Galloway's walk-off double in the 10th inning was partly assisted. During his at-bat, the Reds moved Ervin in a few steps in right field. Cincinnati was looking to take away a low liner and have Ervin in better position to make a throw to the plate on a single to right. But Galloway was able to drive the ball 342 feet, according to Statcast™, over Ervin's head. When the ball bounced off the wall, Anderson scored easily as Galloway was credited with a double.
Off the bat, he wasn't sure the ball was deep enough to fall.
"If anything, I thought at least [Anderson] can get to third," Galloway said. "I was out in front a little bit on it. Luckily, it fell."
Asked if he was intentionally trying to drive the ball over Ervin's head, Galloway noted: "I wish it was that easy."
Friday was the seventh 1-0 win in extra innings by the Marlins in franchise history.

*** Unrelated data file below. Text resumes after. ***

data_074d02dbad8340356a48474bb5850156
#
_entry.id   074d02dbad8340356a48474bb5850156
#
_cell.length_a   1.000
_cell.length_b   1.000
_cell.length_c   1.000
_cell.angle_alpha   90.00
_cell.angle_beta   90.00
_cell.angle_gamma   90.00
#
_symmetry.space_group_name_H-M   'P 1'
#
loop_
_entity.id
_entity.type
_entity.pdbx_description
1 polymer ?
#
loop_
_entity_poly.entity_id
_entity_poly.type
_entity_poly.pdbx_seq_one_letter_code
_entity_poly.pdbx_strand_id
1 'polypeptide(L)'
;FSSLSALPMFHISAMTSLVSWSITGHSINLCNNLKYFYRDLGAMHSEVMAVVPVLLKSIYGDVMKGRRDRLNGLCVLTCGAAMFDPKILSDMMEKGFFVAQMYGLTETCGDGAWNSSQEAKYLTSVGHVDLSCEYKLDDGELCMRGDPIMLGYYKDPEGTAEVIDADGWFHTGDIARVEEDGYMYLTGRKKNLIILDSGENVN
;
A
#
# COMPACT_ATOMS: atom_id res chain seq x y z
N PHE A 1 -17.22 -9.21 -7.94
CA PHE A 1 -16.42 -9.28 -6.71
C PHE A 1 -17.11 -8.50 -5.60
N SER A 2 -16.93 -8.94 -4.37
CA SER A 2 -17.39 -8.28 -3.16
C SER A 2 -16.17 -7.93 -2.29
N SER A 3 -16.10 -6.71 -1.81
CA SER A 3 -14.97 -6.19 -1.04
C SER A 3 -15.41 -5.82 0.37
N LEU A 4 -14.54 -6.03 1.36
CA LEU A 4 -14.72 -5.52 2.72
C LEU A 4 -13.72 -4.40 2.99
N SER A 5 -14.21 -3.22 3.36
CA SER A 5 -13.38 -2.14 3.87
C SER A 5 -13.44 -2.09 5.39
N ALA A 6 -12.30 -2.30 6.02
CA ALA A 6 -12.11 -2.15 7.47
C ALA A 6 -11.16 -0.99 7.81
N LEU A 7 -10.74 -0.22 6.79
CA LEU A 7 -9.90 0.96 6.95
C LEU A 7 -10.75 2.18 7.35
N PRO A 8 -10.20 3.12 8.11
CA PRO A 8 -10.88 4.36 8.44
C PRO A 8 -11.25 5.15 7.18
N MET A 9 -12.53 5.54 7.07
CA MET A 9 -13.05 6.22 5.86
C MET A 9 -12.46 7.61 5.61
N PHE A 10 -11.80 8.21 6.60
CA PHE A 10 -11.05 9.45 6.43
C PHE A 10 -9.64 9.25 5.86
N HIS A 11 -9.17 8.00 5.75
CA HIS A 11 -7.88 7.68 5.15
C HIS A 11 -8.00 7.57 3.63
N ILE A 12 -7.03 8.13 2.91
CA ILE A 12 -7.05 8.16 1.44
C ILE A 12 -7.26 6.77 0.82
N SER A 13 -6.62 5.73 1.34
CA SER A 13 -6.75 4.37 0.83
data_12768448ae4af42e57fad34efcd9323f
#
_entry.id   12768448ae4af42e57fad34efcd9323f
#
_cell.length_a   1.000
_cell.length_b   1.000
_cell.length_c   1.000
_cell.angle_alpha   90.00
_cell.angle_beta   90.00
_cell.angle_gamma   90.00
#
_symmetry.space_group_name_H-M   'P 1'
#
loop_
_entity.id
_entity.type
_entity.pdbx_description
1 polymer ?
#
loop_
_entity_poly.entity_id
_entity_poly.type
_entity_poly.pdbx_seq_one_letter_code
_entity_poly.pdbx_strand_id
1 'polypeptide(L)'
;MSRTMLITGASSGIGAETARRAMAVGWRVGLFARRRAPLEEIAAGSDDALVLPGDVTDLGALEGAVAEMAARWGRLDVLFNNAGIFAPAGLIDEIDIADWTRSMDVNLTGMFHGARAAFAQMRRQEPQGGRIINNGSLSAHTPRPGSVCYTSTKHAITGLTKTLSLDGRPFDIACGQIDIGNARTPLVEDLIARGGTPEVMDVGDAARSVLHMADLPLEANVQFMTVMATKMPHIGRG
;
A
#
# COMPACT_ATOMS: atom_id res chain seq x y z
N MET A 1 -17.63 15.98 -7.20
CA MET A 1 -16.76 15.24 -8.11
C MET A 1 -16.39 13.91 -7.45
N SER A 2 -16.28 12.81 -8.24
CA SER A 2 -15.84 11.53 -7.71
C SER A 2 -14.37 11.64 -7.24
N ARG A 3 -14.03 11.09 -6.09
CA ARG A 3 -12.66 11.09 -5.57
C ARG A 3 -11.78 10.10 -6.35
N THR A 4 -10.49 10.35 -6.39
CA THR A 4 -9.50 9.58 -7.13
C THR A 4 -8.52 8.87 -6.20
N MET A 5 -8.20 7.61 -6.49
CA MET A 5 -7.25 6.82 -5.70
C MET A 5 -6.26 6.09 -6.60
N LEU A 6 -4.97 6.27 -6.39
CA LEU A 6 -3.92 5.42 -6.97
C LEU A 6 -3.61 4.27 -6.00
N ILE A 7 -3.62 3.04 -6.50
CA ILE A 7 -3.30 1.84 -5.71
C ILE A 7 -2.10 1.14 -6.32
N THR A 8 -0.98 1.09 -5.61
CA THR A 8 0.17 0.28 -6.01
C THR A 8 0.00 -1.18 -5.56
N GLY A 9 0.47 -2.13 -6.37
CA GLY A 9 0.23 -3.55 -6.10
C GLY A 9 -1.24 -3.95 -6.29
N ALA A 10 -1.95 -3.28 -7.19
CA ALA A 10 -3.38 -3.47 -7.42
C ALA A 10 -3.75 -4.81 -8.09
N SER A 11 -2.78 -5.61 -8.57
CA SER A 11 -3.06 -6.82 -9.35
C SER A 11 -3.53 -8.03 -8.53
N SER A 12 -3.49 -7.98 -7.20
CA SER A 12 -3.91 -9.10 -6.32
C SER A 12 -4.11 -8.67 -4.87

HE SAID IT
"I've hit a couple of walk-offs in the Minors. Big games, it seemed at the time, but this one was pretty special." -- Galloway, who spent parts of 11 seasons in the Minors before his first big league opportunity this year
MITEL REPLAY OF THE DAY
The Reds got a crucial overturn in the eighth inning, which led to a double play. With Galloway pinch-running for Rafael Ortega, who singled, Magneuris Sierra bunted. Castillo went to second for the force, and Trahan threw on to first, and the speedy Sierra was easily safe. But the Reds challenged, because on Galloway's hard slide through the base, he popped up and made contact with Trahan. After a two-minute and 31-second review, both Galloway and Sierra were ruled out due to slide interference by Galloway.
"I didn't think he was going to go to second with it," Galloway said. "So I ran hard. Then I saw either the shortstop or second baseman getting ready. I slid a little late. I clipped the base and came up, so it was interference. It kind of stinks, but it's the way it goes sometimes."
Jose Urena is 3-0 with a 1.47 ERA in September, and the right-hander takes the mound at 7:10 p.m. ET at Marlins Park on Saturday. Urena is 2-9 with a 4.20 ERA at home this season. Former Marlins right-hander Anthony DeSclafani goes for the Reds.
Joe Frisaro has covered the Marlins for MLB.com since 2002. Follow him on Twitter @JoeFrisaro and listen to his podcast.